Shanghai Down, Not Quite Out

07/19/2012 12:00 pm EST

Focus: GLOBAL

Igor Greenwald

Chief Investment Strategist, MLP Profits

A rebound in Chinese home sales has given Shanghai stocks only a modest lift from three-year lows, writes MoneyShow.com senior editor Igor Greenwald.

After the historic real estate run-up crested and the prices began their long retreat, authorities started to reverse the prior credit tightening. And for a while investors cheered, as optimism lingered long after outright greed went into hiding.

But there was no escaping the reckoning with years of malinvestment, fraud, and excess, and the reprieve didn’t last long. And it was only as the pyramid of leveraged housing credit finally crumbled that the true scale of the problem emerged.

That was the US in 2007, and quite plausibly China in 2012 as well, granting that every bust is different. In the US, hopes for a housing recovery had turned to dust months before the Federal Reserve began lowering interest rates. In China, things are tentatively looking up only after two cuts to the benchmark rate.

Of course, the buying is currently mostly limited to first-time home buyers convinced they’re getting a bargain. And they’re not necessarily the most streetwise crowd.

“Home prices in big cities such as Beijing and Shanghai will never go down,” one recently minted homeowner told Bloomberg, with the certainty that will be instantly familiar to the residents of Las Vegas and Madrid.

Chinese stock-market investors, on the other hand, are much more skeptical than their US counterparts had been five years earlier, dunking the Shanghai Composite Index to lows not seen since March 2009.

It’s trading below ten times forward earnings, because those earnings are widely doubted, despite official reports of only a modest economic slowdown. Chinese stocks did gain almost 2% over the last three days, reversing Monday’s drubbing, so that’s something.

But it’s nowhere near enough to suggest that China has absorbed the overhang of uneconomical fixed investments made over the last three years. In fact, it’s now contemplating more of the same at the first sign of economic trouble. The reckoning still lies ahead, as Michael Pettis capably argues.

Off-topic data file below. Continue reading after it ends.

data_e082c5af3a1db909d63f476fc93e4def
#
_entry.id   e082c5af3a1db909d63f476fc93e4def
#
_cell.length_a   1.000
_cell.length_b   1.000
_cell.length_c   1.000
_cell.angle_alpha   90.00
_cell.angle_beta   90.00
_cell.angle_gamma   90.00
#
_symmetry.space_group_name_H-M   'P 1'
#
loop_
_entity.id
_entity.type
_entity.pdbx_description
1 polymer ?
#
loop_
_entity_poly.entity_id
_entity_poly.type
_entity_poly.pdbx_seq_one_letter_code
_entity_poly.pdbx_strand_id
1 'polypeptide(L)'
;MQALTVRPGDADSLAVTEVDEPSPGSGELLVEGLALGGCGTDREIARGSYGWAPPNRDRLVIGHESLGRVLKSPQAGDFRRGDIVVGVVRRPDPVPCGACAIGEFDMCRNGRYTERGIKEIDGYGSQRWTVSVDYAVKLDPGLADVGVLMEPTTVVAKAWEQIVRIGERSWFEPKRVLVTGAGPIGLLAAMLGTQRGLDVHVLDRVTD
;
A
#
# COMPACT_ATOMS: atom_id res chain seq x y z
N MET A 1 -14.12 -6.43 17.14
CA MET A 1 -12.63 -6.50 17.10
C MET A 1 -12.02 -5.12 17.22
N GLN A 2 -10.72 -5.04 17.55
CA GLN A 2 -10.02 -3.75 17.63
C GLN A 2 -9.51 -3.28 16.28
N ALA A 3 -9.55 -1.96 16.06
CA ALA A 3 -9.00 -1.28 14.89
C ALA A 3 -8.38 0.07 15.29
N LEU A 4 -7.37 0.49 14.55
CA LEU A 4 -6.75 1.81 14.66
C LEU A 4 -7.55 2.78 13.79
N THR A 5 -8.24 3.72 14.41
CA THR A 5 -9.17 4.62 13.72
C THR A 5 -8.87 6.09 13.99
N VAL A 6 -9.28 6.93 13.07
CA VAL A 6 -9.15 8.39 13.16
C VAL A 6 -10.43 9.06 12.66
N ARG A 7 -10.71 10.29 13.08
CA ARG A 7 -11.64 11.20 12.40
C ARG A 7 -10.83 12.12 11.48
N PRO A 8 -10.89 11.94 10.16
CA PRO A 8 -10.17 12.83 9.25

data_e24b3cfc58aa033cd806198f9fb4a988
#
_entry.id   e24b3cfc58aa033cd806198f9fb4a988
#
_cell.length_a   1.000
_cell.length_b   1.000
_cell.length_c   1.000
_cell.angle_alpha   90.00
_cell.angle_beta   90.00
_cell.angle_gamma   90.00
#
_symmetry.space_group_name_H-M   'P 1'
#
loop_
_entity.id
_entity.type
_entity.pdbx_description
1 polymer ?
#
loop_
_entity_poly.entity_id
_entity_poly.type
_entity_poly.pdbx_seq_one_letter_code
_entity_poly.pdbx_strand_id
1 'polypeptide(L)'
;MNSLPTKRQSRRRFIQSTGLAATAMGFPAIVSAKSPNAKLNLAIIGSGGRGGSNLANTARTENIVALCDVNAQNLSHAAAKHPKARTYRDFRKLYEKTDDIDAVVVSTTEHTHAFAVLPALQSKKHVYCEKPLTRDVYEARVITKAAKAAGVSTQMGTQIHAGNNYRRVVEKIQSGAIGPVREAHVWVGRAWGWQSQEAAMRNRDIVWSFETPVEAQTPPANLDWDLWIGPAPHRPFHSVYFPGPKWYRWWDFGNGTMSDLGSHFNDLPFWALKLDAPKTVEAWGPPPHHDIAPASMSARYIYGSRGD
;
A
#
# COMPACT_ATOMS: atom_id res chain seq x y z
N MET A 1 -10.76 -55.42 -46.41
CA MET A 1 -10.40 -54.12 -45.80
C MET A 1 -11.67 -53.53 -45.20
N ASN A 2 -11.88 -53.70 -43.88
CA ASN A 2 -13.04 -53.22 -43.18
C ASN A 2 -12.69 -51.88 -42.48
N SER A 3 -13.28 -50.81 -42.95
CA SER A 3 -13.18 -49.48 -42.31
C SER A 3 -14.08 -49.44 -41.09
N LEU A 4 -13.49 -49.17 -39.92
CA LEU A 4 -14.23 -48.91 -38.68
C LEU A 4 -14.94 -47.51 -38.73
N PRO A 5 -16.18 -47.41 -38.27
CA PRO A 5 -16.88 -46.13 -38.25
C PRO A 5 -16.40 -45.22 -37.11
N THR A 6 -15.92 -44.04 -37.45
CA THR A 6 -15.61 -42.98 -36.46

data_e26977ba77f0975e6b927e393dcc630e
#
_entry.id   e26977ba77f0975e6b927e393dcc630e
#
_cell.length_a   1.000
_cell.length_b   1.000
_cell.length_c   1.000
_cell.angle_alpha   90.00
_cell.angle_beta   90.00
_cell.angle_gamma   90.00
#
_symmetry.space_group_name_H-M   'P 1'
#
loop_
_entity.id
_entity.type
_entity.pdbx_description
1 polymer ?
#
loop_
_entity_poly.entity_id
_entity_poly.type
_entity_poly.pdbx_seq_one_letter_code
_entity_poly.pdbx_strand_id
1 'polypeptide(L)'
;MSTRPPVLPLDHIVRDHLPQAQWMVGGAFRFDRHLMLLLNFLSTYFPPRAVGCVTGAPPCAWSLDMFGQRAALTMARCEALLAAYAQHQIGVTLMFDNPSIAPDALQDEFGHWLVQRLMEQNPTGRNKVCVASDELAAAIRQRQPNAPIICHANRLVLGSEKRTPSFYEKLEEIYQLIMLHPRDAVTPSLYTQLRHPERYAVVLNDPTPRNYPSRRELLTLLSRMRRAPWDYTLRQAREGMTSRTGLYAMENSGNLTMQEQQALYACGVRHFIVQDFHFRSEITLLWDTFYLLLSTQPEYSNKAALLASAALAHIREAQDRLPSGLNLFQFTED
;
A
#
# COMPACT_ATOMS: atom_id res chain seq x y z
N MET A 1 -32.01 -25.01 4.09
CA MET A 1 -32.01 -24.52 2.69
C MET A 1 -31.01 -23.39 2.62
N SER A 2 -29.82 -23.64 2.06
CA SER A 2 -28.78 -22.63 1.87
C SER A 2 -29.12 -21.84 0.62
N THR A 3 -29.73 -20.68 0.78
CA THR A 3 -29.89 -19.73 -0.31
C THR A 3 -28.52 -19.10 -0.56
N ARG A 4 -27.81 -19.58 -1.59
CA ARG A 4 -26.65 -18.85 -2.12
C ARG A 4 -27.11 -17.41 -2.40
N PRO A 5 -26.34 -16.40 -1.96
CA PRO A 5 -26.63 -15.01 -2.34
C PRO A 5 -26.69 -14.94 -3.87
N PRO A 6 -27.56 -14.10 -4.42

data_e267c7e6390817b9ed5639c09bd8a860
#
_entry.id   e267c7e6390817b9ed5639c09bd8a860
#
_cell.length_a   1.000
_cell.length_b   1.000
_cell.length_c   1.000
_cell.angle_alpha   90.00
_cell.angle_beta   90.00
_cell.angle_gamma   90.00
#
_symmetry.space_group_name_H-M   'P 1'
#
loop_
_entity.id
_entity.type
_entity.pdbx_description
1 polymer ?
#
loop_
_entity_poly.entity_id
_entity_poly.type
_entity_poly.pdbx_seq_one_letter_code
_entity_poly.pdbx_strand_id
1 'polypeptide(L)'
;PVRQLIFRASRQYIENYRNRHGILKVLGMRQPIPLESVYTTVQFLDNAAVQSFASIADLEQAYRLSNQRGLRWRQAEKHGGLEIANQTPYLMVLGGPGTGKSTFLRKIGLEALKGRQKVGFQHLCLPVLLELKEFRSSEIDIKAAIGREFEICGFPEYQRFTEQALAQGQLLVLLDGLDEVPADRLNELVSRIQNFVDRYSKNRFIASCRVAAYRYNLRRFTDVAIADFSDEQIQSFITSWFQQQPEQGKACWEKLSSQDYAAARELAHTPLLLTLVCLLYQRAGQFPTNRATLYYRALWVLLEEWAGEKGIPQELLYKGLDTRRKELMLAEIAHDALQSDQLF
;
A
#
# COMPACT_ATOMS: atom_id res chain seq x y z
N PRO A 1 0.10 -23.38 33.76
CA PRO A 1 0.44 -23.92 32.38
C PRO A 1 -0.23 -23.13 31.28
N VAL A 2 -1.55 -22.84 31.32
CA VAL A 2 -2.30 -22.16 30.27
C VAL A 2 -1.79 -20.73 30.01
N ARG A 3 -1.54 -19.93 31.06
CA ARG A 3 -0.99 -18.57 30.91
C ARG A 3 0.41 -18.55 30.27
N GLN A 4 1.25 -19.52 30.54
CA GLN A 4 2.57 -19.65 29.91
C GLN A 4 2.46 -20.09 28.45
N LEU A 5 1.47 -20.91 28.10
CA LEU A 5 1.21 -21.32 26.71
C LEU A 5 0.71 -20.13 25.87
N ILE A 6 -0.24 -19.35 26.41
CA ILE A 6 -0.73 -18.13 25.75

And meanwhile, Spanish bond yields are back above 7% as the police guard lawmakers debating the latest batch of debilitating cuts. Contrary to the Spanish government’s claims, commitment to such bloodletting isn’t stimulating the appetite for Spanish debt—the most plausible buyers, Spanish banks, are mostly tapped out, and hoarding what cash remains to cope with the deflationary spiral.

There’s no credit, no end to the income drain, and no realistic hope of fully repaying the debts incurred in happier times. Worse, the inadequate aid extended by Europe relies heavily on contributions from Italy, which of course is in the very same leaking boat, ignored for the moment only because Spain’s straits are that much direr.

In the absence of a drastically cheaper currency or a huge consumption boom in northern Europe, the depressed south will continue to struggle. Even if Germany one day relents on jointly guaranteed debt, it would be addressing only a symptom of the payment imbalances tearing Europe apart.

With the US facing its own fiscal cliff and China suffering from serious indigestion, there is no credible external source of demand to rescue Europe from its failed policies.

In fact, the latest quarterly letter to clients from hedge-fund giant Bridgewater Associates estimates that in recent months global growth has slowed from 3.3% to 1.9%, dragged lower by the 80% of the world’s economies that are decelerating, including all of the majors. “The breadth of this slowdown creates a dangerous dynamic because, given the interconnectedness of economies and capital flows, one country’s decline tends to reinforce another’s,” Bridgewater notes.

For the moment, this risk has been obscured by hopes for monetary easing, fiscal stimulus, and earnings surpassing reduced expectations, even as revenue disappoints. But the economic trend is still not the stock investor’s friend while the official countermeasures unveiled to date fall far short of what will ultimately be required.

Beijing real estate would look more attractive if buyers didn’t think it would never devalue. And stocks might prove a better bet when their sellers are once again cursing the central banks for not doing enough.

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